On the Further Evolution of the Research!America Award for
Economic Impact on Medical and Health Research
Eugene Garfield, Chairman Emeritus, Thomson ISI
3501 Market Street, Philadelphia PA 19104
Fax: 215-387-1266 - Tel. 215-243-2205
firstname.lastname@example.org or www.eugenegarfield.org
at the Award Ceremony of the
Eugene Garfield Economic Impact of Medical and Health Research Award 2005
Sponsored by Research!America to
Dr. Kevin Murphy And Dr. Robert H. Topel
Washington, DC. October 25, 2005
This is our fourth annual award ceremony to honor significant scholarship that contributes to understanding the determinants of the economic impact of biomedical and health research. On the three previous occasions, I had the privilege of commenting briefly when David Meltzer, University of Chicago, David Cutler, Harvard University, and Sherry Glied, Columbia University, received their awards. I recently heard one of tonight’s awardees, Dr. Kevin Murphy, at the Royal Society Conference in London where he spoke on the very subject of the award. I look forward to the remarks of his co-author Robert H. Topel.
It has now become something of a tradition for me to say something about the historic origins of this award. It can be traced back about three decades ago to the pioneering work of Julius Comroe and Robert Dripps at the University of Pennsylvania,1 and the work of Hugh Fudenberg, then at the University of California, San Francisco.2 For the sake of brevity, I refer you to the remarks I made recently in Stasbourg where Mary Wooley, Sam Silverstein and I participated in a workshop on the possibilities for a Research!Europe.3 My remarks traced the origins of my interest in this area and can be found on my personal webpage.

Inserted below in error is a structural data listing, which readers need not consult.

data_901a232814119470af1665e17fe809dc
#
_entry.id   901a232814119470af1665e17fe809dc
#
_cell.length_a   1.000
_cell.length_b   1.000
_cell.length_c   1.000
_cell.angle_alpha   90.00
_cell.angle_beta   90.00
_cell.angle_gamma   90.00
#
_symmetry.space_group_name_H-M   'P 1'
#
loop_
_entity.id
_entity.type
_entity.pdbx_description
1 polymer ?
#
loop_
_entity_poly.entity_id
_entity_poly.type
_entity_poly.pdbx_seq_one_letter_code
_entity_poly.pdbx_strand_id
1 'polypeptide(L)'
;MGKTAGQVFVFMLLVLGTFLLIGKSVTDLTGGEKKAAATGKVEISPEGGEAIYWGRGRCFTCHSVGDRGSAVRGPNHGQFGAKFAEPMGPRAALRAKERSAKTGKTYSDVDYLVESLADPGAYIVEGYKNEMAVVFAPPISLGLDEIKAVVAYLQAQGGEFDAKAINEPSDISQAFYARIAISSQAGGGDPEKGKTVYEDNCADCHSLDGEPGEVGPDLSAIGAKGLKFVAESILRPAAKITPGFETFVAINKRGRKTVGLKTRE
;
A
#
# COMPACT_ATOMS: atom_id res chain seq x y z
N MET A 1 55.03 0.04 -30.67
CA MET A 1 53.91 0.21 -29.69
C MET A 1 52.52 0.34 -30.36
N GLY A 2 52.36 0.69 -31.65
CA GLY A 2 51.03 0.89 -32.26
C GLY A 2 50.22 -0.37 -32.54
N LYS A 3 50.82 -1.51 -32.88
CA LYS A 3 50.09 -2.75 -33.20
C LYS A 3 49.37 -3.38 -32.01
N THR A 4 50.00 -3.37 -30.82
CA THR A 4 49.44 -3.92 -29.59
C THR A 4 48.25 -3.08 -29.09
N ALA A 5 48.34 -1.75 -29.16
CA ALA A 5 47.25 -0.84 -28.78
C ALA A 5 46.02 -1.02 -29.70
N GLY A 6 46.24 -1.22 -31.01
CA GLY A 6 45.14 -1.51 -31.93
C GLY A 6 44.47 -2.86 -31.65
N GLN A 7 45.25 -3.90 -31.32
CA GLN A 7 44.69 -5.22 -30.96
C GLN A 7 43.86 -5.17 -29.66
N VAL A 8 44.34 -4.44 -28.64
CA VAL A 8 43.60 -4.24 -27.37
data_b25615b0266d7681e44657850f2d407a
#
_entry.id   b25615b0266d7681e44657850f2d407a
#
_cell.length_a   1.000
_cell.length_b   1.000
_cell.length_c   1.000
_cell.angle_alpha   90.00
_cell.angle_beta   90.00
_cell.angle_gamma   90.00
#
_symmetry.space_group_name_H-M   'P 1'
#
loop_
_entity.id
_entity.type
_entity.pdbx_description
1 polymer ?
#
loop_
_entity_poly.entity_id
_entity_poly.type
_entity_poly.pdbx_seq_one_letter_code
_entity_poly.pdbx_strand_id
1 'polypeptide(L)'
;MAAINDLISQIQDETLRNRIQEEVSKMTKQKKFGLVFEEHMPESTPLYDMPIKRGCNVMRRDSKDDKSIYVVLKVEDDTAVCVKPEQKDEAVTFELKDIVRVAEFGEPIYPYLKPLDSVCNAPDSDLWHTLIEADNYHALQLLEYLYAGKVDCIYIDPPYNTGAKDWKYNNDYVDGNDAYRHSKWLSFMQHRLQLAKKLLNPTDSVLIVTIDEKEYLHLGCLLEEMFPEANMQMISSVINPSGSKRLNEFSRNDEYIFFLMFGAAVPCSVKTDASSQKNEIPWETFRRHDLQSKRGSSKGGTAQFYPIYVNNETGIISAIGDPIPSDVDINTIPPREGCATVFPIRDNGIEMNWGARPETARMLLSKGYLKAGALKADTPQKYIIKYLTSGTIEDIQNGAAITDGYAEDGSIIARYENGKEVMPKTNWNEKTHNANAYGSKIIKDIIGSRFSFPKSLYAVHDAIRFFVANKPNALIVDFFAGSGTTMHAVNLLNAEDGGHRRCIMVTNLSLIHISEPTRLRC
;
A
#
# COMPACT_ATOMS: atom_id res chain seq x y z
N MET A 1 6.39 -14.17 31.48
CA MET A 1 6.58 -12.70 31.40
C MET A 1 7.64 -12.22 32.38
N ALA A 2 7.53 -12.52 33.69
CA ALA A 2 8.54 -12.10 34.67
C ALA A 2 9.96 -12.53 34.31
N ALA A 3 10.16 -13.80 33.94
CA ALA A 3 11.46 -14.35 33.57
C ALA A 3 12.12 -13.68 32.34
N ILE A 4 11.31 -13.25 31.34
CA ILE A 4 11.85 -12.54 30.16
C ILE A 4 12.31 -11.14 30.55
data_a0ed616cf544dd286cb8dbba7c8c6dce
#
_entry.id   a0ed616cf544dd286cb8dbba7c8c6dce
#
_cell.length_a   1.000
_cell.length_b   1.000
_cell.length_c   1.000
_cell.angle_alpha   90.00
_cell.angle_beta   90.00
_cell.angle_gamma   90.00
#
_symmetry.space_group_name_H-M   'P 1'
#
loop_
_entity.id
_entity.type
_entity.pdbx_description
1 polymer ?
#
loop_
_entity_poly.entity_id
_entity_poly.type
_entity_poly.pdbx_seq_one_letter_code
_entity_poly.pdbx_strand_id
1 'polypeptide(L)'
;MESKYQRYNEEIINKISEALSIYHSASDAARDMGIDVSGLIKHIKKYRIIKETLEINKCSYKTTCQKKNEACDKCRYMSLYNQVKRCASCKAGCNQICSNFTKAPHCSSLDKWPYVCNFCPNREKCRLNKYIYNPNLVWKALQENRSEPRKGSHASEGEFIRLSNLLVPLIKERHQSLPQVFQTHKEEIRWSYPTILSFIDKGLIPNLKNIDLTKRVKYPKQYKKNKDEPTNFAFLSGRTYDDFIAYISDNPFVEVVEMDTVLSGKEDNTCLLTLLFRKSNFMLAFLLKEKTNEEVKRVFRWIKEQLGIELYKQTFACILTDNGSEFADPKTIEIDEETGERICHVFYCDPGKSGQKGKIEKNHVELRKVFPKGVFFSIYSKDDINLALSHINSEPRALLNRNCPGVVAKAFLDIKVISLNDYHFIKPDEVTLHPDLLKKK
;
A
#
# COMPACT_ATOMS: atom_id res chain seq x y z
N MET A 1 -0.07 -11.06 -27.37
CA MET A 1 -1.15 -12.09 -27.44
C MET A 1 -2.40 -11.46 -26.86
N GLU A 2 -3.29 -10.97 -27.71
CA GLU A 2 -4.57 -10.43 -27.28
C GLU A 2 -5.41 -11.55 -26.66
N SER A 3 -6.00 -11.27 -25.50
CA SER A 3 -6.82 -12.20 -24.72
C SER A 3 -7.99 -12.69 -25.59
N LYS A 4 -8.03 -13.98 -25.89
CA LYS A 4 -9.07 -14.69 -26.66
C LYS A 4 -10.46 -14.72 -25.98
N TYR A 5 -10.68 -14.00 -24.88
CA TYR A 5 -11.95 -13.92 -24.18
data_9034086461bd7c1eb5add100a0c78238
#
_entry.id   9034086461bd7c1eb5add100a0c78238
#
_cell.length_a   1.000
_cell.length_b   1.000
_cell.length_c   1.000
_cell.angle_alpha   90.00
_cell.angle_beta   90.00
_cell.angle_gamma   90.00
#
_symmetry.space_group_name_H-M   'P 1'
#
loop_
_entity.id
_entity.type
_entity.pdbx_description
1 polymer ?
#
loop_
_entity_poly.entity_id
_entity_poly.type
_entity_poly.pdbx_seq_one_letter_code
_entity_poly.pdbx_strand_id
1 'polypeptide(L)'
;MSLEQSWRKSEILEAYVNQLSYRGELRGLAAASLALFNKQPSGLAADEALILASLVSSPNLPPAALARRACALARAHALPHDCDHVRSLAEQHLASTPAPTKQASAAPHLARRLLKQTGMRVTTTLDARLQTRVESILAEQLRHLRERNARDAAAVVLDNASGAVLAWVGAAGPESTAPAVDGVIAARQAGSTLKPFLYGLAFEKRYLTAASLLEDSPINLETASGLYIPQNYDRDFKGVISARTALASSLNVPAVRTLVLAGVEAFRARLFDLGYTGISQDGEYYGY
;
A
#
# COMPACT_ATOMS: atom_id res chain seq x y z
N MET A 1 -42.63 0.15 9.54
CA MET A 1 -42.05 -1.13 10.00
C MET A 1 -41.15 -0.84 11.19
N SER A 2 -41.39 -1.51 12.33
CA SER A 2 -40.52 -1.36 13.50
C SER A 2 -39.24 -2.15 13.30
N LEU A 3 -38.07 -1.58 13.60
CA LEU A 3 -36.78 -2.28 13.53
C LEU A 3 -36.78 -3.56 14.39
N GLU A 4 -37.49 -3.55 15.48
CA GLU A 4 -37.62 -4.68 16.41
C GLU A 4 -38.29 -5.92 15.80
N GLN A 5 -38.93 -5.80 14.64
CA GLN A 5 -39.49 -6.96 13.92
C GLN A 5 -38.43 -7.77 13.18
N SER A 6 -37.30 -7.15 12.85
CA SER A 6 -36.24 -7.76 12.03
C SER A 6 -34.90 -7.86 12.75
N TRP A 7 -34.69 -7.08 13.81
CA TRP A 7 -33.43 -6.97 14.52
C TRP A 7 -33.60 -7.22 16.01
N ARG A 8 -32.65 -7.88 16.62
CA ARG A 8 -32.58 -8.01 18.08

The members of the Award Committee are well aware that demonstrating the impact of basic research is not a task amenable to cause and effect relationships. Indeed, the so-called “impact factor” has become a heated topic among science administrators, journal editors, and publishers. While some research evaluators suggest that scientometric impacts represent another valid way to measure the economic impact of research, especially when combined with other indicators, citation analysis is not a fully mature methodology. Topel and Murphy have given us a new perspective on measuring economic impact. Their work, like that of our previous winners, stands as an inspiration to other scholars to expand the horizons of this emerging field. As time goes by and the number of candidates increases, it will be a sign of maturity when the award committee suffers the agony of making hard choices before enjoying the ecstasy of the final selection and this annual event.
1. back to text Comroe J. H. and Dripps R.D., “Scientific Basis for Support of Biomedical Science,” Science 192(4235):105-11 (1976).
2. back to text Fudenberg H.H., “Dollar Benefits of Biomedical-Research - Cost-Analysis,” Journal of Laboratory and Clinical Medicine, 79(3): 353+ (1972).
3. back to text Garfield., “The origins of my interest in the economic impact of R&D,” presented at the European Science Foundation Workshop, Strasbourg, France, May 26, 2005.